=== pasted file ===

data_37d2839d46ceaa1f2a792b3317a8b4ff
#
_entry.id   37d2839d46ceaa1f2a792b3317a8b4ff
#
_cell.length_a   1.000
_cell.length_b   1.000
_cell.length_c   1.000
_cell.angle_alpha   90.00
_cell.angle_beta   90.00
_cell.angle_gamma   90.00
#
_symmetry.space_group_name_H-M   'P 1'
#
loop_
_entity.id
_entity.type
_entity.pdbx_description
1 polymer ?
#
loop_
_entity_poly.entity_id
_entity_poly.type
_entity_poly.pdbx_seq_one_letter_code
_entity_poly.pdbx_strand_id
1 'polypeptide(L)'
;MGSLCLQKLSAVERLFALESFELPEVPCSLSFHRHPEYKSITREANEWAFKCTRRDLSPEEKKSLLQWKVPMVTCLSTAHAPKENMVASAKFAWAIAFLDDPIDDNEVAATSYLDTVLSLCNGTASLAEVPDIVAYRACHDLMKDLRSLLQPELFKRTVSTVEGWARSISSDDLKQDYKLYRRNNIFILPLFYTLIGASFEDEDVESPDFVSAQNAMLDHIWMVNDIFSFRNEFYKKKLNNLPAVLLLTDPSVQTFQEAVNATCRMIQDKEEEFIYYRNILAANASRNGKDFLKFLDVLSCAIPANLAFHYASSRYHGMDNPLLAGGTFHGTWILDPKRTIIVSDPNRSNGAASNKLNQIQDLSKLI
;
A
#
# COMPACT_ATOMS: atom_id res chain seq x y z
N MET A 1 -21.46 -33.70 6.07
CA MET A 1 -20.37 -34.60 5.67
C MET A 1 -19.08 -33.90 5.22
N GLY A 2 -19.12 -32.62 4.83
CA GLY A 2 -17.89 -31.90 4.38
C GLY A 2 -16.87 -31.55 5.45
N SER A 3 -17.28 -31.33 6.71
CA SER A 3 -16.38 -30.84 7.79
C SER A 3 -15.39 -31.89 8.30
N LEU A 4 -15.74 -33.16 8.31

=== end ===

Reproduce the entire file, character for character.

data_37d2839d46ceaa1f2a792b3317a8b4ff
#
_entry.id   37d2839d46ceaa1f2a792b3317a8b4ff
#
_cell.length_a   1.000
_cell.length_b   1.000
_cell.length_c   1.000
_cell.angle_alpha   90.00
_cell.angle_beta   90.00
_cell.angle_gamma   90.00
#
_symmetry.space_group_name_H-M   'P 1'
#
loop_
_entity.id
_entity.type
_entity.pdbx_description
1 polymer ?
#
loop_
_entity_poly.entity_id
_entity_poly.type
_entity_poly.pdbx_seq_one_letter_code
_entity_poly.pdbx_strand_id
1 'polypeptide(L)'
;MGSLCLQKLSAVERLFALESFELPEVPCSLSFHRHPEYKSITREANEWAFKCTRRDLSPEEKKSLLQWKVPMVTCLSTAHAPKENMVASAKFAWAIAFLDDPIDDNEVAATSYLDTVLSLCNGTASLAEVPDIVAYRACHDLMKDLRSLLQPELFKRTVSTVEGWARSISSDDLKQDYKLYRRNNIFILPLFYTLIGASFEDEDVESPDFVSAQNAMLDHIWMVNDIFSFRNEFYKKKLNNLPAVLLLTDPSVQTFQEAVNATCRMIQDKEEEFIYYRNILAANASRNGKDFLKFLDVLSCAIPANLAFHYASSRYHGMDNPLLAGGTFHGTWILDPKRTIIVSDPNRSNGAASNKLNQIQDLSKLI
;
A
#
# COMPACT_ATOMS: atom_id res chain seq x y z
N MET A 1 -21.46 -33.70 6.07
CA MET A 1 -20.37 -34.60 5.67
C MET A 1 -19.08 -33.90 5.22
N GLY A 2 -19.12 -32.62 4.83
CA GLY A 2 -17.89 -31.90 4.38
C GLY A 2 -16.87 -31.55 5.45
N SER A 3 -17.28 -31.33 6.71
CA SER A 3 -16.38 -30.84 7.79
C SER A 3 -15.39 -31.89 8.30
N LEU A 4 -15.74 -33.16 8.31